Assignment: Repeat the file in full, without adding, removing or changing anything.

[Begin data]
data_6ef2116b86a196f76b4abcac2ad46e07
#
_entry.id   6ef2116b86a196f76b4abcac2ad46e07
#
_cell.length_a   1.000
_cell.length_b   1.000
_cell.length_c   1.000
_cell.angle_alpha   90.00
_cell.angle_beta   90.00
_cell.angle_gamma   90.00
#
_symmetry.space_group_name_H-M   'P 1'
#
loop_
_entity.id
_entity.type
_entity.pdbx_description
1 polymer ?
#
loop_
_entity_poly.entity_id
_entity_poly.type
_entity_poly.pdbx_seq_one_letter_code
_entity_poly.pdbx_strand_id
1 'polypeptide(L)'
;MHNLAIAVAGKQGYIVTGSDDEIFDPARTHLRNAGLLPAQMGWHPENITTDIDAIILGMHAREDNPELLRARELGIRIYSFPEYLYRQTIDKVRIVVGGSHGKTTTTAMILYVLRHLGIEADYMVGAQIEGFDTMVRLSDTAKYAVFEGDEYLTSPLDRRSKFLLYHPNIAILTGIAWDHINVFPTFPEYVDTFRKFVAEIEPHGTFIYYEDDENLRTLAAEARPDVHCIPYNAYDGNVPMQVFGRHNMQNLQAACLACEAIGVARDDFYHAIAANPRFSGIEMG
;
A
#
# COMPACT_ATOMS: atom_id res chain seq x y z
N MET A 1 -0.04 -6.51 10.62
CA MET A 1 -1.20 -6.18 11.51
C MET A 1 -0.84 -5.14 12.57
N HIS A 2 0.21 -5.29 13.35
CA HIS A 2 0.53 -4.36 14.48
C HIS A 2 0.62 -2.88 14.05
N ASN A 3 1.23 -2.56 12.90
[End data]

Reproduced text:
data_6ef2116b86a196f76b4abcac2ad46e07
#
_entry.id   6ef2116b86a196f76b4abcac2ad46e07
#
_cell.length_a   1.000
_cell.length_b   1.000
_cell.length_c   1.000
_cell.angle_alpha   90.00
_cell.angle_beta   90.00
_cell.angle_gamma   90.00
#
_symmetry.space_group_name_H-M   'P 1'
#
loop_
_entity.id
_entity.type
_entity.pdbx_description
1 polymer ?
#
loop_
_entity_poly.entity_id
_entity_poly.type
_entity_poly.pdbx_seq_one_letter_code
_entity_poly.pdbx_strand_id
1 'polypeptide(L)'
;MHNLAIAVAGKQGYIVTGSDDEIFDPARTHLRNAGLLPAQMGWHPENITTDIDAIILGMHAREDNPELLRARELGIRIYSFPEYLYRQTIDKVRIVVGGSHGKTTTTAMILYVLRHLGIEADYMVGAQIEGFDTMVRLSDTAKYAVFEGDEYLTSPLDRRSKFLLYHPNIAILTGIAWDHINVFPTFPEYVDTFRKFVAEIEPHGTFIYYEDDENLRTLAAEARPDVHCIPYNAYDGNVPMQVFGRHNMQNLQAACLACEAIGVARDDFYHAIAANPRFSGIEMG
;
A
#
# COMPACT_ATOMS: atom_id res chain seq x y z
N MET A 1 -0.04 -6.51 10.62
CA MET A 1 -1.20 -6.18 11.51
C MET A 1 -0.84 -5.14 12.57
N HIS A 2 0.21 -5.29 13.35
CA HIS A 2 0.53 -4.36 14.48
C HIS A 2 0.62 -2.88 14.05
N ASN A 3 1.23 -2.56 12.90